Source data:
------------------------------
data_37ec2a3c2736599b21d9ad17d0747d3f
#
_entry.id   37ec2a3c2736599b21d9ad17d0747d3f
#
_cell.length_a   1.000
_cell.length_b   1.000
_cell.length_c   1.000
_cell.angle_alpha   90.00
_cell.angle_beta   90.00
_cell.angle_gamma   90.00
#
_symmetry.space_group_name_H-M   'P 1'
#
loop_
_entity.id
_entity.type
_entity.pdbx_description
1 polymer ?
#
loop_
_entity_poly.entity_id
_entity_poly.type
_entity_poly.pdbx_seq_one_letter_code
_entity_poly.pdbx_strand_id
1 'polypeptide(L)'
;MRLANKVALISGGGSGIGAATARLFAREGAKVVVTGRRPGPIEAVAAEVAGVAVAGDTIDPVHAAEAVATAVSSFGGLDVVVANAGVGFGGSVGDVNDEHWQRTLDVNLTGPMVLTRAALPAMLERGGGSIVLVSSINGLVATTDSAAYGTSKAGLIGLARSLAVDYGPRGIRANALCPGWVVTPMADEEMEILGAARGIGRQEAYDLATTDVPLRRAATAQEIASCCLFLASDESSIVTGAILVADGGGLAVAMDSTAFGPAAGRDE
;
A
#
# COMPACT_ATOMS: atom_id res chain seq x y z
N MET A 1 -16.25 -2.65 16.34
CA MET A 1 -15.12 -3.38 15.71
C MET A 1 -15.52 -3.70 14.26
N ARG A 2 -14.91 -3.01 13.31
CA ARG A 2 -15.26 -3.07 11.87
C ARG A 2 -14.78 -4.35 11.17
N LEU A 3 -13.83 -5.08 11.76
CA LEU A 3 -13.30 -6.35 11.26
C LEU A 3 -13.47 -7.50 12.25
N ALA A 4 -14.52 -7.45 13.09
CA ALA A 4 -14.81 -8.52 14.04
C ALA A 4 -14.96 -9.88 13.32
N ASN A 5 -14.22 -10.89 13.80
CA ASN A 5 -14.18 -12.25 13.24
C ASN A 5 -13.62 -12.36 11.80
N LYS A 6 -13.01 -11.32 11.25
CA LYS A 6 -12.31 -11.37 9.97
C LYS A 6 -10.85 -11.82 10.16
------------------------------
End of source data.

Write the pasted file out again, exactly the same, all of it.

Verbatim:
data_37ec2a3c2736599b21d9ad17d0747d3f
#
_entry.id   37ec2a3c2736599b21d9ad17d0747d3f
#
_cell.length_a   1.000
_cell.length_b   1.000
_cell.length_c   1.000
_cell.angle_alpha   90.00
_cell.angle_beta   90.00
_cell.angle_gamma   90.00
#
_symmetry.space_group_name_H-M   'P 1'
#
loop_
_entity.id
_entity.type
_entity.pdbx_description
1 polymer ?
#
loop_
_entity_poly.entity_id
_entity_poly.type
_entity_poly.pdbx_seq_one_letter_code
_entity_poly.pdbx_strand_id
1 'polypeptide(L)'
;MRLANKVALISGGGSGIGAATARLFAREGAKVVVTGRRPGPIEAVAAEVAGVAVAGDTIDPVHAAEAVATAVSSFGGLDVVVANAGVGFGGSVGDVNDEHWQRTLDVNLTGPMVLTRAALPAMLERGGGSIVLVSSINGLVATTDSAAYGTSKAGLIGLARSLAVDYGPRGIRANALCPGWVVTPMADEEMEILGAARGIGRQEAYDLATTDVPLRRAATAQEIASCCLFLASDESSIVTGAILVADGGGLAVAMDSTAFGPAAGRDE
;
A
#
# COMPACT_ATOMS: atom_id res chain seq x y z
N MET A 1 -16.25 -2.65 16.34
CA MET A 1 -15.12 -3.38 15.71
C MET A 1 -15.52 -3.70 14.26
N ARG A 2 -14.91 -3.01 13.31
CA ARG A 2 -15.26 -3.07 11.87
C ARG A 2 -14.78 -4.35 11.17
N LEU A 3 -13.83 -5.08 11.76
CA LEU A 3 -13.30 -6.35 11.26
C LEU A 3 -13.47 -7.50 12.25
N ALA A 4 -14.52 -7.45 13.09
CA ALA A 4 -14.81 -8.52 14.04
C ALA A 4 -14.96 -9.88 13.32
N ASN A 5 -14.22 -10.89 13.80
CA ASN A 5 -14.18 -12.25 13.24
C ASN A 5 -13.62 -12.36 11.80
N LYS A 6 -13.01 -11.32 11.25
CA LYS A 6 -12.31 -11.37 9.97
C LYS A 6 -10.85 -11.82 10.16